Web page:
Dean Baker looks back to 2001 for a reality check (note: Canada, unlike the US, did not technically have a recession in 2001) about the reliability of most forecasters:
Virtually all economists missed the 2001 recession, in most cases not even predicting it until it was almost over. The main reason was that the recession did not follow the usual pattern. It was the result of the stock market crash decimating tech investment. All prior post-war recessions had been brought on by higher interest rates leading to a falloff in housing construction and new car buying.
There is a similar situation today. If the economy slides into a recession (my bet), it is because of a crash of the housing bubble. This is one that will also not follow the usual pattern. For this reason, standard forecasting methods are likely to provide bad predictions. Fortunately, we have not had many instances of national housing crashes, so we don’t have much experience on which to predict the course of a recession based on one. (Yes, housing markets are local, but we will have the simulataneous collapse of enough local markets to have a national impact, just as the rise in housing values had a national impact.)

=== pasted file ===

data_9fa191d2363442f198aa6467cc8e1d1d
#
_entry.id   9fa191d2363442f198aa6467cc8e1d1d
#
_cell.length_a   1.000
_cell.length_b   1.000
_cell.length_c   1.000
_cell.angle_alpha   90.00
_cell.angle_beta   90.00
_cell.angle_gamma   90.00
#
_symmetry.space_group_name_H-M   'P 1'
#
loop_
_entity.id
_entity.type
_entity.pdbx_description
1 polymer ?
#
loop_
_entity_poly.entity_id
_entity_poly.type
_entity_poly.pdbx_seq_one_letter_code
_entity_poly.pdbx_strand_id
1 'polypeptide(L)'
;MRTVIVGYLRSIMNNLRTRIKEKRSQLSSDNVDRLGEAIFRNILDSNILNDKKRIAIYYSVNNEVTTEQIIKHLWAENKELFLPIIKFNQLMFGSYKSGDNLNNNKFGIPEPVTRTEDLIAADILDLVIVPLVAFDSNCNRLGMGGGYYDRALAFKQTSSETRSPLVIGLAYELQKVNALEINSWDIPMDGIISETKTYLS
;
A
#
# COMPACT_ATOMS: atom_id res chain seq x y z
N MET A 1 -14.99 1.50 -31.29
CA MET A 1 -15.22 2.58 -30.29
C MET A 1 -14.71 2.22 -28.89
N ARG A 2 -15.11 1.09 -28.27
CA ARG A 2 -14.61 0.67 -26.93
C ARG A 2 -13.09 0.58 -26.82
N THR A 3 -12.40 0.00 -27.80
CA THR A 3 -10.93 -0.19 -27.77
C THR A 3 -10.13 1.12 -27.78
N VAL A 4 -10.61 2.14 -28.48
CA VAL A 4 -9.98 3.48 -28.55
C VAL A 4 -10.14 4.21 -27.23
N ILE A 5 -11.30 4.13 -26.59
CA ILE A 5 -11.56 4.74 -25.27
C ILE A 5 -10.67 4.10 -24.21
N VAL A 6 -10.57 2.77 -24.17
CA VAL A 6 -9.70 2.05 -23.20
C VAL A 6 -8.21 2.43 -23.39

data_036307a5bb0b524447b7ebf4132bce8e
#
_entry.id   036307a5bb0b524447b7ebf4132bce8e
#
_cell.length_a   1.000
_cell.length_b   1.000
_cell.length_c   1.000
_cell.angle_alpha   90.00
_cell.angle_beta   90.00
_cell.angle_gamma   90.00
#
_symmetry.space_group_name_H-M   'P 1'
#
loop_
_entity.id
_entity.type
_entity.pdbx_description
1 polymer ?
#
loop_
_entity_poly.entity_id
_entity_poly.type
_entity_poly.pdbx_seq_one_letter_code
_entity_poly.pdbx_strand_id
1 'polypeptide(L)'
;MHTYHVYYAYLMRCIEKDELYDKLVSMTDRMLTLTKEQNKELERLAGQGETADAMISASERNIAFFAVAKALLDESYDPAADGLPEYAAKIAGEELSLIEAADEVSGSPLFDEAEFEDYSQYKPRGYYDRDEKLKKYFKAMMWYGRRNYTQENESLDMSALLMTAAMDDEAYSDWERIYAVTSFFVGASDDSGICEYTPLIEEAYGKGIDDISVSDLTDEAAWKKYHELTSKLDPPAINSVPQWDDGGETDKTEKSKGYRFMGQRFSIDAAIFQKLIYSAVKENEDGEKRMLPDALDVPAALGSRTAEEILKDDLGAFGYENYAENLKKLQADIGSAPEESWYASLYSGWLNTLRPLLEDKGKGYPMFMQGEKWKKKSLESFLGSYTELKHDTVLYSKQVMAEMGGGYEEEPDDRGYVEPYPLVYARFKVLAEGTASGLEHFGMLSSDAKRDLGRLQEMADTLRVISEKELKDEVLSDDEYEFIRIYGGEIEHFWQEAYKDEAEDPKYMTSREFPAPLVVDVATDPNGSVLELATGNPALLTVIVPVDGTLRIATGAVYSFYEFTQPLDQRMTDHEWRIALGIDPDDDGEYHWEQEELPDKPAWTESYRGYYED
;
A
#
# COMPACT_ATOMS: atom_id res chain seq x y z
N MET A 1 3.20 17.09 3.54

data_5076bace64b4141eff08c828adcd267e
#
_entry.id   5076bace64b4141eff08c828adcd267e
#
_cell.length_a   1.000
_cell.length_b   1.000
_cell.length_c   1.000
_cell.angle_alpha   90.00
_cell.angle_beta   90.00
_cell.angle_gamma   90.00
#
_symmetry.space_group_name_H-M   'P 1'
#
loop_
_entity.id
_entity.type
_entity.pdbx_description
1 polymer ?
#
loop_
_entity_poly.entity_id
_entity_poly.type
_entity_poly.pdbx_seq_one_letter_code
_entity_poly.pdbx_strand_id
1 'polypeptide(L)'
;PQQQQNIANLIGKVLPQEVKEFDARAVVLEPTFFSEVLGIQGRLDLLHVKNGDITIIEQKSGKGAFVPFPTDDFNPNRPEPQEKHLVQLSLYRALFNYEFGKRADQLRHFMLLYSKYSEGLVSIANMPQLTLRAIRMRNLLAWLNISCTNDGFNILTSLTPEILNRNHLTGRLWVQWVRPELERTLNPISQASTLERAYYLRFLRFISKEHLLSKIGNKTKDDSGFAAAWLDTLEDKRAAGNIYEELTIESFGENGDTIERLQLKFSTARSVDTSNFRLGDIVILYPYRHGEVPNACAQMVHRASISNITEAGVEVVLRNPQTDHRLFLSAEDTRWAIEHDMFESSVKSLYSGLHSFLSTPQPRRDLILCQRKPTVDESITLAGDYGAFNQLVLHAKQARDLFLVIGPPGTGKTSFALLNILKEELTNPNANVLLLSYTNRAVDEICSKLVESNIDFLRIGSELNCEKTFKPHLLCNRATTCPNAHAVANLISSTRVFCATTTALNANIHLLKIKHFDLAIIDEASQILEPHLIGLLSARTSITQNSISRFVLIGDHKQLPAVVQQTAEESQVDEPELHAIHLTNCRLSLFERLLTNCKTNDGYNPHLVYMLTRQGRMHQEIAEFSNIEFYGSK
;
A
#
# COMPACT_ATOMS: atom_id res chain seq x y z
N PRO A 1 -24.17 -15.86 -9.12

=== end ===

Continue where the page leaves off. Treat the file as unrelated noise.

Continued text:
The one thing we can say is that the recovery from a housing crash induced recession will not be as easy as a normal recovery. Youl can’t just lower interest rates and expect a boom in home construction and car buying. As I’ve note before, the Fed used the housing bubble to boost the economy out of the recession that resulted from the collapse of stock bubble. It’s not clear that it has another potential bubble out there.